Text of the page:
Uncertainty surrounding how soon the Bank of England will increase interest rates has been mounting since the Office for National Statistics (ONS) announced that unemployment rates fell to 7.1% for September to November 2013.
Back in August 2013, Bank of England governor, Mark Carney said that he would tie interest rates to the country’s unemployment rate.
As a result, the Bank of England would only consider an interest rate rise once unemployment rates fell to 7% or below.
The announcement from the ONS last week, however, has raised doubts over earlier predictions that the unemployment rate would only reach the 7% threshold as late as 2016.
‘Perilous debt’ looms if rates rise
Analysis by independent think tank, Resolution Foundation, has claimed that up to two million Brits could face ‘perilous debts’ by 2018 should rates rise significantly from 0.5% to 5%.
The analysis classifies perilous debt as the need to spend more than half of one’s disposable income on debt repayments.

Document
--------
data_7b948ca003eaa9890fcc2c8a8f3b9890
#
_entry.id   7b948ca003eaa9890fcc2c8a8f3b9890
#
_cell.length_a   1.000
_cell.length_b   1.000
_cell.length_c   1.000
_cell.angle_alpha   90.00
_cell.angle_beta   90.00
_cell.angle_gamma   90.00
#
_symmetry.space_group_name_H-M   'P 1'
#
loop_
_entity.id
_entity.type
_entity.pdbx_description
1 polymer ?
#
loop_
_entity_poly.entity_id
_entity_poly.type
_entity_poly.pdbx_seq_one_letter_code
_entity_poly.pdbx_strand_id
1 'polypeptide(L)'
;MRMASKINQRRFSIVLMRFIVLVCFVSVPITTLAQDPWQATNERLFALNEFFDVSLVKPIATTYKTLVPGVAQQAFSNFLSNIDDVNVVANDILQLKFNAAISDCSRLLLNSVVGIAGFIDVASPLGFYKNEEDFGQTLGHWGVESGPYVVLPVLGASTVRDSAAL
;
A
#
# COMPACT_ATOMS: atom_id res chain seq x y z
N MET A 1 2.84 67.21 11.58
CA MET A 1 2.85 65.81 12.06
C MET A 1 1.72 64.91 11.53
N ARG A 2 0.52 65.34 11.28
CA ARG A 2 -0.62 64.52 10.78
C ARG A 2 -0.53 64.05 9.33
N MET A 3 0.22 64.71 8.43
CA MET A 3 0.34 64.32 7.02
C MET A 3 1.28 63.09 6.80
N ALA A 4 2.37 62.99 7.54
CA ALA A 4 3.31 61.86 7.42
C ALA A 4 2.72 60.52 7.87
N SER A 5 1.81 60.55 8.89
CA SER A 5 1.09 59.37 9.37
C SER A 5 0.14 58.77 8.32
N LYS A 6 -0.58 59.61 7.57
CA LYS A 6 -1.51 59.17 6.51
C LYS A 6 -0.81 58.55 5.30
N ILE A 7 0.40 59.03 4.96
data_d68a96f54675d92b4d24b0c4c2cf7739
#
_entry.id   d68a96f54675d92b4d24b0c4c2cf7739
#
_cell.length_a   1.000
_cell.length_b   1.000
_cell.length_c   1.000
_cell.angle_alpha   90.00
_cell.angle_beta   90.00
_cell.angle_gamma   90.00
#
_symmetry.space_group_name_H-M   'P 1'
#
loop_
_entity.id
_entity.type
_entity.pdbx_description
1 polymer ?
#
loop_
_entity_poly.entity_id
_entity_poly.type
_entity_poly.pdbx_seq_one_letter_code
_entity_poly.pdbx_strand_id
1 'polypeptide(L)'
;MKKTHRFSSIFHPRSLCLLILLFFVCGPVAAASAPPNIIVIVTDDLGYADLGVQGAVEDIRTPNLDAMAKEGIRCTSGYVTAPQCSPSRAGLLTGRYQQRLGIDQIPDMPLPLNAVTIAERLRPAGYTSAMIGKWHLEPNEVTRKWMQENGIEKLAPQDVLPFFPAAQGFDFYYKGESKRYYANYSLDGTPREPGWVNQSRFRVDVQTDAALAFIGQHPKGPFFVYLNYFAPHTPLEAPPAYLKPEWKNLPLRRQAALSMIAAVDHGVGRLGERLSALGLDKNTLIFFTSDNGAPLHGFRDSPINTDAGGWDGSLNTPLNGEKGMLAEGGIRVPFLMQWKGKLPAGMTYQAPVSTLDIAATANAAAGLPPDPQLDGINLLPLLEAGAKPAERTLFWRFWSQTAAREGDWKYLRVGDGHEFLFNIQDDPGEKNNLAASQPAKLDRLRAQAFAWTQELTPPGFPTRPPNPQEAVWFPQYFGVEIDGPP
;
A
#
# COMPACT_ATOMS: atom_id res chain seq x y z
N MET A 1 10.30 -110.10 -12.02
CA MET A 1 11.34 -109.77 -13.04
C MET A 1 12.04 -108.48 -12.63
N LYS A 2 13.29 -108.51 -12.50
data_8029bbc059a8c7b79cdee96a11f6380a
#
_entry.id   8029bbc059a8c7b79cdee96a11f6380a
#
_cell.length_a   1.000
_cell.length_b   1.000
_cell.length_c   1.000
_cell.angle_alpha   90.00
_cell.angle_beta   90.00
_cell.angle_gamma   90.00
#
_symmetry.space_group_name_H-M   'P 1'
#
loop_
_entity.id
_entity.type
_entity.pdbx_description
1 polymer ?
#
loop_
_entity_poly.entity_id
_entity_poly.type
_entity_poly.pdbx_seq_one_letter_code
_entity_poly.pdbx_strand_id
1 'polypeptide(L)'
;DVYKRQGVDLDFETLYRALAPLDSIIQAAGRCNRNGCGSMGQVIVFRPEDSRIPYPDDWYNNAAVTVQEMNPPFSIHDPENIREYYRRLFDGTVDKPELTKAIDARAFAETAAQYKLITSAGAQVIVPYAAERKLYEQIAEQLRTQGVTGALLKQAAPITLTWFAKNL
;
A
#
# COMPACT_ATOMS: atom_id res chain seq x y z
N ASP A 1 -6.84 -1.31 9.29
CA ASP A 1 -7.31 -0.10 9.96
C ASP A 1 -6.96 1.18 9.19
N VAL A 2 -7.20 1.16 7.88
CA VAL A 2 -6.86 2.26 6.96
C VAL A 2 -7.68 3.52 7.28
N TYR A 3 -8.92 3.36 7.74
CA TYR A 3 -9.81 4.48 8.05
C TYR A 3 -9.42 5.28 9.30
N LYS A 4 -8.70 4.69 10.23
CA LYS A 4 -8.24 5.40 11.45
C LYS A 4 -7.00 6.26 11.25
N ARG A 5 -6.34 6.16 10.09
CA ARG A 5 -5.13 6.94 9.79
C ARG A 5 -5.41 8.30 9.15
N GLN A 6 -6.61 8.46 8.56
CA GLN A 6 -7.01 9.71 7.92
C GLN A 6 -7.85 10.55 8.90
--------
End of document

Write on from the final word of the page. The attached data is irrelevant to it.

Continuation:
Should rates rise to the more optimistic figure of 3%, then the number of those in perilous debt would still increase to just over one million.
Matthew Whittaker, senior economist at the Resolution Foundation, said: “Even if we take a somewhat rosy view of how the economy will develop over the next few years the number of households severely exposed to debt looks as though it will double.”
Meanwhile, chief executive at the Resolution Foundation, Gavin Kelly, believes “there is little sign of the political or financial establishment giving this the priority it deserves.”
No cause for alarm, says Carney
Despite the warnings, Mr Carney, speaking to BBC Newsnight at the Davos World Economic Forum 2014, said that there was “no immediate need to increase interest rates.
Mr Carney was also keen to play down the role of unemployment rates in deciding the bank rate as it’s “really about overall conditions in the whole labour market”.
The Bank of England’s reassurances may hold off debt panic for now but the unemployment rate drop is unlikely to dissuade the market from believing that an interest rate rise is on the horizon.
On Wednesday, the currency market responded to the UK’s unemployment rates, helping the pound reach its strongest position against the euro in a year.
Many consumers will be hoping that mortgage lenders and other credit providers do not pre-empt a bank rate rise with their own increases but with unemployment rates almost at the 7% threshold it may be difficult for the Bank of England to hold off even a gradual rise in interest rates.